Glutathione the mother of antioxidants, but how helpful can it really be as a supplement?

Introduction to Glutathione

GLUTATHIONE

Glutathione the mother of antioxidants, but how helpful can it really be as a supplement?


Formula: C10H17N3O6S

Also known as: 
Gamma-Glutamylcysteinylglycine, Gamma-L-Glutamyl-L-Cysteinylglycine, Gamma-L-Glutamyl-L-Cystéinylglycine, Glutathion, Glutatión, L-Gamma-Glutamyl-L-Cysteinyl-Glycine, L-Gamma-Glutamyl-L-Cystéinyl-Glycine, L-Glutathion, L-Glutathione

“Reports of how antioxidants protect us against cancer, heart disease, and nearly eighty other diseases appear regularly in the media. Vitamin C is the major antioxidant in the blood; vitamin E is the vital antioxidant in cell membranes and lipoproteins. However, in the cell interior – where the real toxin war is being waged – the most important antioxidant is glutathione.” Alan H. Pressman, D.C., Ph.D., C.C.N.

Glutathione is a substance produced naturally in our body and by the liver. It can be found in fruits, vegetables, and meats, plants, animals, fungi, and some bacteria and archaea. Glutathione (γ-L-Glutamyl-L-cysteinylglycine) is an amino acid containing molecule (peptide) comprised of one molecule of L-glutamic acid, L-cysteine, and Glycine each. Although oral glutathione supplementation does not efficiently increase glutathione inside cells   for the two following reasons, it can be absorbed into the blood stream. 

Glutathione the mother of antioxidants, but how helpful can it really be as a supplement?


Supplementation of glutathione is thought to support this pool of glutathione in a cell and thus maintain the efficacy of the entire glutathione system. It currently has a limited role in nutritional supplementation due to the following pharmacokinetic properties:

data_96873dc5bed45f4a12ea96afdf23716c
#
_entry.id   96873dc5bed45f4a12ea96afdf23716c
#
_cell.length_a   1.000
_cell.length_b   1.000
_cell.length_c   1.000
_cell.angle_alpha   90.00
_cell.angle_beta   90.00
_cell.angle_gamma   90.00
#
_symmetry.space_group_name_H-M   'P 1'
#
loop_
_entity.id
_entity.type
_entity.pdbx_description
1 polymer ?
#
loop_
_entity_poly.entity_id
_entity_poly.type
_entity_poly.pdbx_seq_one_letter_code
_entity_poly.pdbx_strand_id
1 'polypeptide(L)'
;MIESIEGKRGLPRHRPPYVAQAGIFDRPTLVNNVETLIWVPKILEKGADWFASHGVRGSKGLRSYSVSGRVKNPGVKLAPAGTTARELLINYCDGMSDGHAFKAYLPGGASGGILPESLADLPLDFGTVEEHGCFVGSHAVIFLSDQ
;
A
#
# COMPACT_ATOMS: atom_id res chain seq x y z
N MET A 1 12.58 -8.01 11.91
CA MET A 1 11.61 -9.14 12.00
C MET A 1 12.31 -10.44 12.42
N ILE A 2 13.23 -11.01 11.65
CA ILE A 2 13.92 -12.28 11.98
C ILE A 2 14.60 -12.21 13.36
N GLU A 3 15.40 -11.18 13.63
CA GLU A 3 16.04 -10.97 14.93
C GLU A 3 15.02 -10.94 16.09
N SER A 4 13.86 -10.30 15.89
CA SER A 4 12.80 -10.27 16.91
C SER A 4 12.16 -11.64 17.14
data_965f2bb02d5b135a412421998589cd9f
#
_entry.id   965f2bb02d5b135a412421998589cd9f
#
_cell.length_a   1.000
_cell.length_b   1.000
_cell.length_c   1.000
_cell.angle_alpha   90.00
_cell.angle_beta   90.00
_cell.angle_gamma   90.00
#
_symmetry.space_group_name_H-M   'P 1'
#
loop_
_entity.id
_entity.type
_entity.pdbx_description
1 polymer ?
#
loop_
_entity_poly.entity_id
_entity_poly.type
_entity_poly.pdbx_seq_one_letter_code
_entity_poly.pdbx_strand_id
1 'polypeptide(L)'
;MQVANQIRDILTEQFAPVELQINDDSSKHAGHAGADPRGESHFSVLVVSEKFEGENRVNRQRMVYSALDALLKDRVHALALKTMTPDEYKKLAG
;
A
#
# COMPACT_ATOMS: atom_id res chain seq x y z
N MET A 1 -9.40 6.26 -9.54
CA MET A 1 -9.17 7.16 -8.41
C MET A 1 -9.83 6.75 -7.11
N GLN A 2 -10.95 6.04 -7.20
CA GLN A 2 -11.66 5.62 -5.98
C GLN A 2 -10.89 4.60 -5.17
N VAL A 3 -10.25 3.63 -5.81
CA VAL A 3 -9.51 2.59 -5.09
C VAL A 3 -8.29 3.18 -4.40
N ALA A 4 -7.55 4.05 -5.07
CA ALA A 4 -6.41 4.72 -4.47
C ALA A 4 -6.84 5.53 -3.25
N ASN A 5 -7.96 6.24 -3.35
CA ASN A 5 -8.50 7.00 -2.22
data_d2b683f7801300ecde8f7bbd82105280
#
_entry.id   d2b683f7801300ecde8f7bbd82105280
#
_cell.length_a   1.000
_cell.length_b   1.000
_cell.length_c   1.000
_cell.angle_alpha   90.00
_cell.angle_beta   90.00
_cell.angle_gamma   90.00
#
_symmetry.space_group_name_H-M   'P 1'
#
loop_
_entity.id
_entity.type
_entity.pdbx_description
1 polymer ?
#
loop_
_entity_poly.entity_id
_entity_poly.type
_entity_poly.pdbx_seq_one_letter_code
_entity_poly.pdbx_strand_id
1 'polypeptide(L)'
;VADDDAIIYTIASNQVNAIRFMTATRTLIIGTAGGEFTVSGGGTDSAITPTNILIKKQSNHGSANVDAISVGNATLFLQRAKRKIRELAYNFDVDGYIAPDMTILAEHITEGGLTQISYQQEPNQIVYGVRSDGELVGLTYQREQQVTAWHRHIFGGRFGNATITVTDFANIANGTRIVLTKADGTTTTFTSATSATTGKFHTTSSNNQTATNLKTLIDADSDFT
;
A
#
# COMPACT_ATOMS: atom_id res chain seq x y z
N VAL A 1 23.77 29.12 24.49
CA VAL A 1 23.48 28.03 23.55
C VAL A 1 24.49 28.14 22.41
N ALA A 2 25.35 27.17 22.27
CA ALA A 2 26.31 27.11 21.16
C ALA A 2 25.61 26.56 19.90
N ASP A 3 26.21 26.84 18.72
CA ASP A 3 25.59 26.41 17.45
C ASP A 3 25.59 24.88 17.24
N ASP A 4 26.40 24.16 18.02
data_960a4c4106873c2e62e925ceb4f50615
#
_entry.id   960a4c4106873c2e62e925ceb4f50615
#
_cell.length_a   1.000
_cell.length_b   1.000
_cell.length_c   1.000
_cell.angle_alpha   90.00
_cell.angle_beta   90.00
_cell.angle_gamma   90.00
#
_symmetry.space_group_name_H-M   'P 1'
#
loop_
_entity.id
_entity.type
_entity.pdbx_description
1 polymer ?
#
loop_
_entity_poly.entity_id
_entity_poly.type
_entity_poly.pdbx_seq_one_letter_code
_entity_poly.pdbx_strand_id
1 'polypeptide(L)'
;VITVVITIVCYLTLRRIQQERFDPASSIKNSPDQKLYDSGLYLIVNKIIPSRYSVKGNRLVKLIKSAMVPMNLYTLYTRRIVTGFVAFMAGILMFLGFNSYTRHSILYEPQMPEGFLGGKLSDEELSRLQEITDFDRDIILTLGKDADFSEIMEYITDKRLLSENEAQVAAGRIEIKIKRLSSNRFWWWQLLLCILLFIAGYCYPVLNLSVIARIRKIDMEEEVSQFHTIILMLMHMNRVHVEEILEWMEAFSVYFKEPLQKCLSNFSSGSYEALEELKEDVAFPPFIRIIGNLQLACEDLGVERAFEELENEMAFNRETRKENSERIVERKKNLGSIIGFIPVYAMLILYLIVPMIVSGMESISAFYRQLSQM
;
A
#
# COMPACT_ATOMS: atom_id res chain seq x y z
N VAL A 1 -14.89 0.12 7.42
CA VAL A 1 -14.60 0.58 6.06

1. There may be some absorption of glutathione, but it cannot enter cells intact. It must be metabolized to form L-cystine before being taken up.
  2. Provision of L-cysteine within the cell is all that is needed to increase glutathione synthesis, and N-Acetylcysteine does this efficiently cheaper in cost.
 
 

In effect, glutathione is an indirect and expensive way to provide dietary L-cysteine. Dietary protein itself, including L-cysteine rich sources such as Whey Protein, are effective but inefficient ways to increase L-cysteine intake in the diet and N-Acetylcysteine is both more efficient and cheaper than glutathione.



Little more about the N-Acetylcysteine


N-acetyl cysteine is also used for preventing alcoholic liver damage also for chest pain (unstable angina), bile duct blockage in infants, amyotrophic lateral sclerosis (ALS, Lou Gehrig’s disease), Alzheimer’s disease. Nitroglycerin and Activated charcoal interacts with N-ACETYL CYSTEINE.



Glutathione is Known for


It is usually known for Treating or preventing alcoholism, asthma, cancer, heart disease (atherosclerosis and high cholesterol), hepatitis, liver disease, diseases that weaken the body’s defense system (including AIDS and chronic fatigue syndrome), memory loss, Alzheimer’s disease, osteoarthritis, and Parkinson’s disease. But as mentioned above the effects of Glutathione in oral intake is not as expected. It just does not work that way.